Royce Felten is an endurance cyclist. That makes sense for so many reasons. At age 14, he has already battled and beaten Hodgkins lymphoma. He has also faced the many challenges that go along with being a person with autism. So, what’s a 100-mile bike ride?
“I just like being on the bike for long periods of time,” says Royce, who has completed four 100-mile rides and plenty of other rides longer than 50 miles. “Not many juniors do that.”
Royce was just 3 when he started following pro cycling and the Tour de France with his stepdad, and his interest really caught fire in 2014, while he was still undergoing chemotherapy. He finished his cancer treatment in June of that year and joined his first team, that August, when he was 8. He eventually became part of a team called GS Andiamo,
Royce and young cyclists like him are among the reasons GS Andiamo founder Sean Wilson recently launched the Youth Cycling Association, an organization dedicated to opening up youth cycling opportunities for all. “It’s been great watching him grow within the sport and providing him opportunities to participate,” says Wilson, a physiology professor at Loma Linda University, cycling coach and former professional cyclist. Wilson says Royce is now beginning to take on leadership roles within GS Andiamo. “We can see his strengths, so we leveraged those strengths so that he can have positive impact on other people,” he says. “We’ve had a really good track record of working with kids who have autism. That is something we truly support in our own organization and we’re building that out within the Youth Cycling Association also.”
Royce has even been working to put together a four-person junior team to race a 1,000-mile relay. Unfortunately, there aren’t many junior endurance cyclists in the area.
Which brings us back to the mission of the Youth Cycling Association. Barriers to cycling, according to Wilson, include the cost of equipment, coaching and travel. He says many local cycling organizations, including his, work to provide free and low-cost bike access and scholarships for other expenses. The goal of the association is to bring these resources together and to connect with larger sponsors to expand opportunity for kids in underserved areas. “There are lots of opportunities, but a lot of those can be cost prohibitive, so we’ve started reaching out to those organizations that offer reduced pricing for junior athletes,” he says.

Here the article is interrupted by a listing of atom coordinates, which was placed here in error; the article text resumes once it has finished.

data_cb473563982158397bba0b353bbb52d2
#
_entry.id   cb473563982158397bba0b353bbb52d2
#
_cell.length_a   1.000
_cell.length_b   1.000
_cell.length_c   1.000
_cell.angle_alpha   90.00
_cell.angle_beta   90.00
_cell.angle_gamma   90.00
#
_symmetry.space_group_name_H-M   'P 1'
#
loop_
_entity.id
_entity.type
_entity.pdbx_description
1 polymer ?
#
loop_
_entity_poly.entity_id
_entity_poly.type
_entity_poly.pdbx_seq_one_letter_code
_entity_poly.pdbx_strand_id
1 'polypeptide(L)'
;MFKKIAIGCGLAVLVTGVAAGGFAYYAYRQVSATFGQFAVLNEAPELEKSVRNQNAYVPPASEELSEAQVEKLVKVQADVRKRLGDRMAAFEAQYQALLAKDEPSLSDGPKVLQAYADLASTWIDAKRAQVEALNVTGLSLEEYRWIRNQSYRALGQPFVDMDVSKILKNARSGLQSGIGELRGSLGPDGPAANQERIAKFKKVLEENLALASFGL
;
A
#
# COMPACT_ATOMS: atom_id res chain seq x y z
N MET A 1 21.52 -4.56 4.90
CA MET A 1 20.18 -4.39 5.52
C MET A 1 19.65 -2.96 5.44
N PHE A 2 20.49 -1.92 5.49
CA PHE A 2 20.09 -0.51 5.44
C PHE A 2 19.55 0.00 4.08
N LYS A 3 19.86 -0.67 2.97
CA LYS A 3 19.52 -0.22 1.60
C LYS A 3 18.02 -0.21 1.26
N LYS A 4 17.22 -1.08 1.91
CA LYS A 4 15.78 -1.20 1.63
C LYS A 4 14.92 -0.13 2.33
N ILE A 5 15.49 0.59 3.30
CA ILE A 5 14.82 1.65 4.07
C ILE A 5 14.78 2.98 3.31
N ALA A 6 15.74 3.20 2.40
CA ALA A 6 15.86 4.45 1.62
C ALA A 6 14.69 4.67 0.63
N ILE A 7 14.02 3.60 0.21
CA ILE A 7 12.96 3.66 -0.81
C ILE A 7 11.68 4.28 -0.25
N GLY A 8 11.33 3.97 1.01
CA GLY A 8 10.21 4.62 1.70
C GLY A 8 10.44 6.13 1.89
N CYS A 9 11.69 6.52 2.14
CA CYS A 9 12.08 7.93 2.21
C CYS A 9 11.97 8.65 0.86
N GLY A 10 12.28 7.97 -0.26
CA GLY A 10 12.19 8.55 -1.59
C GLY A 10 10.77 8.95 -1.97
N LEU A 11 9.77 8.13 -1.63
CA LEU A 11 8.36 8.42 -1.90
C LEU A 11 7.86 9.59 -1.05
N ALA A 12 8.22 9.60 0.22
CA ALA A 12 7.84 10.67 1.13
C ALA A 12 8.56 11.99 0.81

The Youth Cycling Association invites cycling programs across the U.S. to become affiliates and help expand cycling opportunities for all. For individual cyclists, its website offers a list of local and national resources.
In L.A. County, Wilson points to the Los Angeles Velodrome Racing Association in Carson as a great resource. His organization, he says, will have its track national championships there in July and host preparatory programming in the spring.
Wilson also mentions Youth Educational Sports, which teaches cycling in 37 middle schools in L.A. county, and is a Youth Cycling Association partner. “One of our goals is to work with them to generate school-based clubs,” he says.
The SoCal High School Cycling League runs local mountain biking programs through several schools, providing opportunities for those who want to bike in the dirt.
By working together, Wilson hopes that these organizations can move the entire sport of youth cycling forward. For more information, visit http://ycacycling.com